TEWKSBURY, Mass., Dec. 21 (UPI) -- Raytheon has won a radiation detection contract from the U.S. Department of Homeland Security.
Raytheon said in a statement Wednesday that it had "been awarded a $2.9 million contract to develop a Stand-Off Radiation Detection System -- SORDS -- for the Department of Homeland Security."
"In developing a SORDS solution for DHS, Raytheon Integrated Defense Systems -- IDS -- is utilizing its OpenAIR business model, leveraging the best of large and small businesses, as well as academia, to drive the best solution. Raytheon IDS is working with Los Alamos National Laboratory, Los Alamos, N.M.; Bubble Technology Industries, Chalk River, Ontario; Radiation Monitoring Devices, Watertown, Mass.; Draper Laboratory, Cambridge, Mass.; and experts from MIT and the University of Michigan," the company said.
"SORDS is a 6-month contract managed by DHS' Domestic Nuclear Detection Office. It represents the first of a four-phase program to develop advanced nuclear detectors that can determine the type and location of radiation sources at much greater distances than current technologies. If all four options are exercised, the research and development contract could grow to $9.8 million," Raytheon said.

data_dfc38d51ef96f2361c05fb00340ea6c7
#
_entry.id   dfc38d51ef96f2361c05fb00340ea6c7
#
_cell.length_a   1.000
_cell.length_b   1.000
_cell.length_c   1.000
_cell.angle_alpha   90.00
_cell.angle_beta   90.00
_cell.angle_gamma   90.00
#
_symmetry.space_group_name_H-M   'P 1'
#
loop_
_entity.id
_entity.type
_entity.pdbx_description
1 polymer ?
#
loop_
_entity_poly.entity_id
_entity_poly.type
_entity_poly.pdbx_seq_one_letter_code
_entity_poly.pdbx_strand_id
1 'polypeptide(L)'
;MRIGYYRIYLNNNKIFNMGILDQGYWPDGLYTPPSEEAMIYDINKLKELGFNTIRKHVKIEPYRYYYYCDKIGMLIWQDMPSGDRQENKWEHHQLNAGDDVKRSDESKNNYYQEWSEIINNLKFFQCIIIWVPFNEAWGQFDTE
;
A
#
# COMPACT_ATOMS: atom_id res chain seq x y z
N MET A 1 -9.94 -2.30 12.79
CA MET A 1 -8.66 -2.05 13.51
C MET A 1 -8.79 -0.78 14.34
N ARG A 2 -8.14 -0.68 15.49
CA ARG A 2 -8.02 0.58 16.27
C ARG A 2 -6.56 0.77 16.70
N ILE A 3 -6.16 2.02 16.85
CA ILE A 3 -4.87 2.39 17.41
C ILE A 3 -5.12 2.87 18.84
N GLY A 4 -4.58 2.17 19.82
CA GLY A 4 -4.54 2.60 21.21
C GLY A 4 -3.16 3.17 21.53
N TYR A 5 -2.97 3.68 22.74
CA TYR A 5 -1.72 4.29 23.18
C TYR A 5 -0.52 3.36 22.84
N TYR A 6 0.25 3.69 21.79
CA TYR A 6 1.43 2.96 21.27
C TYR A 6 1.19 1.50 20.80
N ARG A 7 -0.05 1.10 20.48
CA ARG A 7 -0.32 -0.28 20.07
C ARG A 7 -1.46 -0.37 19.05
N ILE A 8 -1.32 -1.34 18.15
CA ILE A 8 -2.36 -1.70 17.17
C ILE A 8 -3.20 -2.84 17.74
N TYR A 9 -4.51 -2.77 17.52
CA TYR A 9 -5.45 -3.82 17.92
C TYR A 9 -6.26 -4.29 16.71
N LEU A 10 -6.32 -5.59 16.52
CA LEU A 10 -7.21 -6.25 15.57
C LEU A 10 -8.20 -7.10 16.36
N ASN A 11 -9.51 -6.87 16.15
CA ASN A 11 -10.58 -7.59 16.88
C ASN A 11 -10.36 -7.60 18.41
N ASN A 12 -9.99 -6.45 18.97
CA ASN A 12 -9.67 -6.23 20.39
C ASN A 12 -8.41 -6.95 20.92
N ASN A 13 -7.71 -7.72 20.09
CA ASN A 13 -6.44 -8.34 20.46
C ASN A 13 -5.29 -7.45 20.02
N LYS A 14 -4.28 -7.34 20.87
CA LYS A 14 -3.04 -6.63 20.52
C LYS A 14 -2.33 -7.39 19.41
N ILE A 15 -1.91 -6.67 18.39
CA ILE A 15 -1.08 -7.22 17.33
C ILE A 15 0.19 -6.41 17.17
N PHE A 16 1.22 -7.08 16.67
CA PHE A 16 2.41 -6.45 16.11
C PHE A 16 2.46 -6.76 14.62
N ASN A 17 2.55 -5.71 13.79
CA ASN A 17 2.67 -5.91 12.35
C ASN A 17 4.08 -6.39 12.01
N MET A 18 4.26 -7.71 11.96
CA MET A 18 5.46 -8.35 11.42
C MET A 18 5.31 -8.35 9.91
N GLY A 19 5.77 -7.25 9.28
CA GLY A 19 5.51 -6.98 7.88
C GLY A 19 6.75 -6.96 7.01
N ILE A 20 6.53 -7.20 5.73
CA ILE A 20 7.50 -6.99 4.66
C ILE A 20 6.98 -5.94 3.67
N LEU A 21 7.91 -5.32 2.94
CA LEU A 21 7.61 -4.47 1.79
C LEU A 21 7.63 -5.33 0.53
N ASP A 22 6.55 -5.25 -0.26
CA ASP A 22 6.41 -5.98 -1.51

"Raytheon will bring together this world-class team of experts to develop a reliable solution for SORDS," said Mark Russell, vice president of Engineering at Raytheon IDS. "We will continue to drive innovation and creativity to deliver an affordable, next- generation system capable of sensing radiation type and intensity at a safe distance from a contaminated area."
Raytheon described its Integrated Defense Systems unit as the company's leader in "joint battle-space Integration providing affordable, integrated solutions to a broad international and domestic customer base, including the U.S. Missile Defense Agency, the U.S. Armed Forces and the Department of Homeland Security."